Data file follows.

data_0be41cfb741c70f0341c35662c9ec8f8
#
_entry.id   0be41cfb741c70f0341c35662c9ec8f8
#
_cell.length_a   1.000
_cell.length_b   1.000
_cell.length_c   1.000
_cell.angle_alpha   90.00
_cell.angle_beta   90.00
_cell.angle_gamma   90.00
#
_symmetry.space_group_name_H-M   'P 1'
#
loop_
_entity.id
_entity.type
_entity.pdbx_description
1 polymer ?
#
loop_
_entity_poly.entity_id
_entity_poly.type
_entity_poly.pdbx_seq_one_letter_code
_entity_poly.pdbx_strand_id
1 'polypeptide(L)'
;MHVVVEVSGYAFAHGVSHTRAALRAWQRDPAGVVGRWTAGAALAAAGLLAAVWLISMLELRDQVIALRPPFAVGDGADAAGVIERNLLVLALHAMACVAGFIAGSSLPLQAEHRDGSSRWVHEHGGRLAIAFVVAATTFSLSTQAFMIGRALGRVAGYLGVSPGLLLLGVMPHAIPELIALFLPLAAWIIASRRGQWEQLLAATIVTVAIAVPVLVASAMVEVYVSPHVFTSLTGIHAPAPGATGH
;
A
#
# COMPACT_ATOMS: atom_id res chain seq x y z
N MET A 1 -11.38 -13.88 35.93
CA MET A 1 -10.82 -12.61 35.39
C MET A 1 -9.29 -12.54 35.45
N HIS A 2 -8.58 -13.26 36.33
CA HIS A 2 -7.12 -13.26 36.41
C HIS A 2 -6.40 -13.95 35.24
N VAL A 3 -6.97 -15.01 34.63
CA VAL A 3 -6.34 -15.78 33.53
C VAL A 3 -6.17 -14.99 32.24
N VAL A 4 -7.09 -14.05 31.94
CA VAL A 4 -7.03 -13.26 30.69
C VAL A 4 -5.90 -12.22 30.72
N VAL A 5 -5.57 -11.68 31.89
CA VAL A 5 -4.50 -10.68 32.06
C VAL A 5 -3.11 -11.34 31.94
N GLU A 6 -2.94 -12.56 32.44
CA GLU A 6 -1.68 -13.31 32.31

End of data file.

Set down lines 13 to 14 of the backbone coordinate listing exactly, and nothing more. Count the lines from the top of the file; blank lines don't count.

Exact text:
#
loop_